Posts Tagged ‘tv’

Fred Rogers, known to the world as Mr. Rogers.

K. Wilson, author of the blog teachingthekids, commented on my recent post about teachers from pop culture that had an effect on me and noted that Mr. Rogers was the first teacher for many youngsters because he influenced her “in the 70’s.” Fred Rogers was absolutely an important part of my early childhood.

I was one of those kids who hated kids shows because I felt they pandered. I loved The Muppet Show because it wasn’t really for kids, but hated Sesame Street, for instance. However, Mr. Rogers’ Neighborhood was one of those kids shows that I loved. Yeah, I went through a phase at around six or so where I was too big to watch it, but here’s how I know what he did mattered:

It was 2005, somewhere between May and July, and things had been a little bleak. I’d been separated from my soon-to-be-ex-wife (we finalized our divorce in September 2005) and was working at a local bookstore, which I would’ve loved had they paid me what I deserved, treated me the way I deserved, and otherwise didn’t have their heads up their asses (not all of them, just those who were in charge). I sat down to eat my lunch around 11:30/noon, and I only had twenty cable channels. My choices were game shows, talk shows, or PBS. One PBS channel was running Sesame Street. Blech. Another was running Teletubbies. Barf! The last had on Mr. Rogers’ Neighborhood. I decided to leave it on. I quickly realized that I remembered the episode from my childhood. I sat watching this show that I hadn’t seen in twenty years, mesmerized. At the end, Mr. Rogers looked into the camera and said in that way he had, “Just remember that you are special. That there’s no one else in this world like you, and that you are important.”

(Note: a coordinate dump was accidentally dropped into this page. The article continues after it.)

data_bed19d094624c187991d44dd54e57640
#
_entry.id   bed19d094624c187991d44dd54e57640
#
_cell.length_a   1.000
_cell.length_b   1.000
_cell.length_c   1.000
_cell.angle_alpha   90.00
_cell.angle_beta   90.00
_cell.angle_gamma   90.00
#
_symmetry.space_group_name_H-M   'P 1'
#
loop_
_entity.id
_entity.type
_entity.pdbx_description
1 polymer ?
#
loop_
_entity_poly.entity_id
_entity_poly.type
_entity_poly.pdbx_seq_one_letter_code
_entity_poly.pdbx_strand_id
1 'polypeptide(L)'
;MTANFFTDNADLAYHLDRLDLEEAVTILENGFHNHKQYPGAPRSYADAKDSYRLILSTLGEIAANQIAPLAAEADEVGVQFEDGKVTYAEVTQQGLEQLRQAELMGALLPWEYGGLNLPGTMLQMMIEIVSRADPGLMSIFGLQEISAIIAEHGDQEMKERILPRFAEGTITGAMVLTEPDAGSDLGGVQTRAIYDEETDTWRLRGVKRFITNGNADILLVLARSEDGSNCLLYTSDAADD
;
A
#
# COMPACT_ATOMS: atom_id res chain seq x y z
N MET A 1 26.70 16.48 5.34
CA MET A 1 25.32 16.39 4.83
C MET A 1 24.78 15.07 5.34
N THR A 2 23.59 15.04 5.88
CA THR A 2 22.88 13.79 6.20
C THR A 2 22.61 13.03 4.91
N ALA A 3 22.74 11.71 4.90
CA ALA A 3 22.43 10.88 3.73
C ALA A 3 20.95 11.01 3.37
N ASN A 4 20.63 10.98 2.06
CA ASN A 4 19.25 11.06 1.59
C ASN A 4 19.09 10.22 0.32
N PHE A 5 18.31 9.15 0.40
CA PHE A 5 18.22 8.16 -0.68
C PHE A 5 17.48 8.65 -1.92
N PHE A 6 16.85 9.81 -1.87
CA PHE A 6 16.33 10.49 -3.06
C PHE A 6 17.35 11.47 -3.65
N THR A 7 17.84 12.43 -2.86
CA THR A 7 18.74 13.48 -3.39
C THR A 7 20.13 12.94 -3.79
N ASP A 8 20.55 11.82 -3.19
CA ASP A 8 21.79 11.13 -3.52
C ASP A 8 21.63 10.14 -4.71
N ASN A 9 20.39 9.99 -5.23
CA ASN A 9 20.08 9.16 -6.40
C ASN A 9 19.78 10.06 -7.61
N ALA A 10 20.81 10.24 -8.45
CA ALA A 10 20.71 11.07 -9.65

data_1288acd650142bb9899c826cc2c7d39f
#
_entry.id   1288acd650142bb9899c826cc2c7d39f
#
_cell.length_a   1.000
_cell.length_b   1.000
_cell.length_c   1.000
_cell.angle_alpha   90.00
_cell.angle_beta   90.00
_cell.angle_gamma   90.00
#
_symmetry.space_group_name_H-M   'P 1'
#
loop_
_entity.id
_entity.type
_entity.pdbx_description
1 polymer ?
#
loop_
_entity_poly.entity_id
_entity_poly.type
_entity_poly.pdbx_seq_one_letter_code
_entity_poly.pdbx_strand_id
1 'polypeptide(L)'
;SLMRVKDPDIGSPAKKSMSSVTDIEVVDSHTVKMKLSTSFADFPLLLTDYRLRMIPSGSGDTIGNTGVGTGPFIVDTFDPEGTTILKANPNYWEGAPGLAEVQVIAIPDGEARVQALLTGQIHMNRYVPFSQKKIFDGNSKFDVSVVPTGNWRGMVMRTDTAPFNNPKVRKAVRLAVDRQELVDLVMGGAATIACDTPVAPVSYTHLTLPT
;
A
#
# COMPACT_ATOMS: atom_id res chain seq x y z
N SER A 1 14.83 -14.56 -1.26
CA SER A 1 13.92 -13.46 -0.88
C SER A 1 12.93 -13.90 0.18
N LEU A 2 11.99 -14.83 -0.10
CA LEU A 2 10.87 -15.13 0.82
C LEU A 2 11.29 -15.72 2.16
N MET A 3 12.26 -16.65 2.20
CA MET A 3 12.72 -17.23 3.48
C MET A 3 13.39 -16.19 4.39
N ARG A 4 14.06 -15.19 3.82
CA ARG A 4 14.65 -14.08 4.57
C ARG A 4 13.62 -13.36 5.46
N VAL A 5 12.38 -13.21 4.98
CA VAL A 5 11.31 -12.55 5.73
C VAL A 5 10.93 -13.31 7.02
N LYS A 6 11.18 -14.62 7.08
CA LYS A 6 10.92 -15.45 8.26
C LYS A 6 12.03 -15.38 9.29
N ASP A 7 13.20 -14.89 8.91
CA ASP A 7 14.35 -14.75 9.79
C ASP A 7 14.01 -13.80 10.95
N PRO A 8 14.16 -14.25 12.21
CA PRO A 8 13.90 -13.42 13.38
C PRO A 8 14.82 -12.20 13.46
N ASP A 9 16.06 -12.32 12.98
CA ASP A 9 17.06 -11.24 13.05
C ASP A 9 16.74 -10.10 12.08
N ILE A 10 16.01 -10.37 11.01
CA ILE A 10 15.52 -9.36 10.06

I can’t explain it. I begin weeping.

Lots of stand-up comedians and people who are too cool for school have made jokes that Mr. Rogers was probably a pervert, or some sort of strange dude because of his show. That’s an easy, cynical kind of joke to make in a world where teachers marry students, priests rape their choirboys, and you never know who’s lurking on the playground, the schoolyard, or anywhere else children may congregate.

I have no patience for jokes like that about Fred Rogers. This man was the Real Deal. He understood the power television had and insisted on doing his best to teach children what he could. He understood that by the 1970s, many parents were using the glass teat as a means for babysitting, and that the networks were making tons o’ dough from selling violence, stupidity, and bastardized entertainment to children. Fred Rogers wanted to do something different. He wanted there to be a place for children to go where a human adult could teach them, to build their confidence, and to give to them the sort of love that many children needed. Yeah, he had puppets, but unlike Jim Henson’s beautifully constructed and performed Muppets that lived on a special street in some city, even the dullest child knew that residents of the Neighborhood of Make-Believe were simple hand puppets that were terribly performed.

I can’t believe that I forgot about Mr. Rogers, a man whom I love dearly and wish that I could have met to say, “Thank you, Mr. Rogers. You believed in me, and I thank you for it.”